Dental Assistant Jobs: What Does a Dental Assistant Do?

By Jordan Fabel •  Updated: October 15, 2021  •  7 min read  •  Health
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Did you know that the value of the oral care/hygiene market is expected to reach $53.3 billion by 2025? That’s up from just $45.8 billion in 2020.

If those numbers tell us anything, it’s that this industry is white-hot and growing. When you think of entering the dental industry, you might think strictly of dentists and dental surgeons. However, there are plenty of positions that are easier and quicker to obtain.

This includes lucrative, flexible, and well-paying dental assistant jobs! Today, we’re sharing all about what a dental assistant does, what to expect, and how you can get there.

What Does a Dental Assistant Do?

What Is Dental Assisting?

If you’ve visited the dentist at any point in your life, you’ve likely dealt one-on-one with a dental assistant. In short, this person is a critical, core member of any dental team.

They’re also one of the most widely skilled.

A dental assistant performs a variety of chair-side services, as well as patient support duties. In addition, they are responsible for assisting the dentist and dental hygienist who are caring for each patient. Due to the nature of their job, dental assistants are often the first people that patients see, and most of this interaction takes place at the beginning of their dental appointment.

As you might expect, this is an in-demand field that requires a great deal of compassion, patience, and attention to detail. In addition, a dental assistant should be highly organized and capable of complying with a range of industry health standards.

Educational and Professional Training Requirements

Before you begin altering your academic path to accommodate a career in dental assisting, check to see what your state requires first. While some will require all assistants to achieve formal licensures, there are exceptions. Here are the steps to follow once you’re ready to begin.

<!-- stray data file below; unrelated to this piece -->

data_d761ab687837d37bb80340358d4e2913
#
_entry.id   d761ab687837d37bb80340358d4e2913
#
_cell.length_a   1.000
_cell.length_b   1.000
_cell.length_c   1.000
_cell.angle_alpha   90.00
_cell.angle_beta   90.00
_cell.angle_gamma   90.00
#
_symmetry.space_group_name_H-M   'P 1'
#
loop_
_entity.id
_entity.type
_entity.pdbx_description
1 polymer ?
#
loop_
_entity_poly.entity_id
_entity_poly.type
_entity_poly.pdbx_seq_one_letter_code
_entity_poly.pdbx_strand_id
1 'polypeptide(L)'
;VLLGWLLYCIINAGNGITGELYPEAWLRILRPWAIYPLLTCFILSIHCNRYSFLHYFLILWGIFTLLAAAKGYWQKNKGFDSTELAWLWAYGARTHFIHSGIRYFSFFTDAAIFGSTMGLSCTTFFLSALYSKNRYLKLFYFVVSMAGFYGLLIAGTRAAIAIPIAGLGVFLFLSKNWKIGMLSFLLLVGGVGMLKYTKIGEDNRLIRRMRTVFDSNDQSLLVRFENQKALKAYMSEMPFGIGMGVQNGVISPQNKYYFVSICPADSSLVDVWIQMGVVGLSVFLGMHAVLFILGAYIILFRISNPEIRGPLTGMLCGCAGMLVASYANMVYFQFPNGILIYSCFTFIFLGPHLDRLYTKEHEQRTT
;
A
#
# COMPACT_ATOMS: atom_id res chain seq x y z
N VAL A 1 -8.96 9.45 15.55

Academic Programs

Generally, you’ll begin by taking courses through a college or technical program. Unlike a bachelor’s degree, certification in this field only takes between one and two years. But, of course, this depends on the academic outcome you expect.

An associate degree in dental assisting will take the longest, usually requiring two years of study. On the other hand, you can often achieve a certificate in the field after one year. If you’re eager to begin your career as quickly as possible, then a certificate can provide you with the technical knowledge and hands-on skills required to excel in this role.

The healthcare section of our blog outlines different programs and online resources that can help you succeed in your field. As you browse your options, look for a certificate program that also includes an internship or externship, in addition to classroom studies. These can offer an excellent opportunity for you to hone your skills in a clinical, real-world setting.

Professional Licensure

Keep in mind that even if your state doesn’t require official licensure, pursuing it can make you more credible and give you a head start in the field. To date, 39 states do require that prospective dental assistants be certified through the DANB (Dental Assisting National Board).

The DANB has made it easy to see if your state requires licensure, as well as what all of your specific requirements are. You can visit their website and find your location under the State Requirements Search tool to learn more. If you pursue and pass your licensure exam, you will become designated as an NRDA (Nationally Registered Dental Assistant).

Niche Licensure

Once they’ve received their NRDA, some dental assistants choose to become licensed in a specialized, niche field of dentistry. For instance, they might obtain an additional license that permits them to work in the following fields:

In addition to the above licenses, you can also pursue advanced certification in a particular area of study. For instance, prospective dental hygienists can also receive their RHS (Radiation Health and Safety) certification, which allows them to work more closely with dental imaging and x-rays. Supplemental training opportunities like these can help boost your job prospects and your earning potential.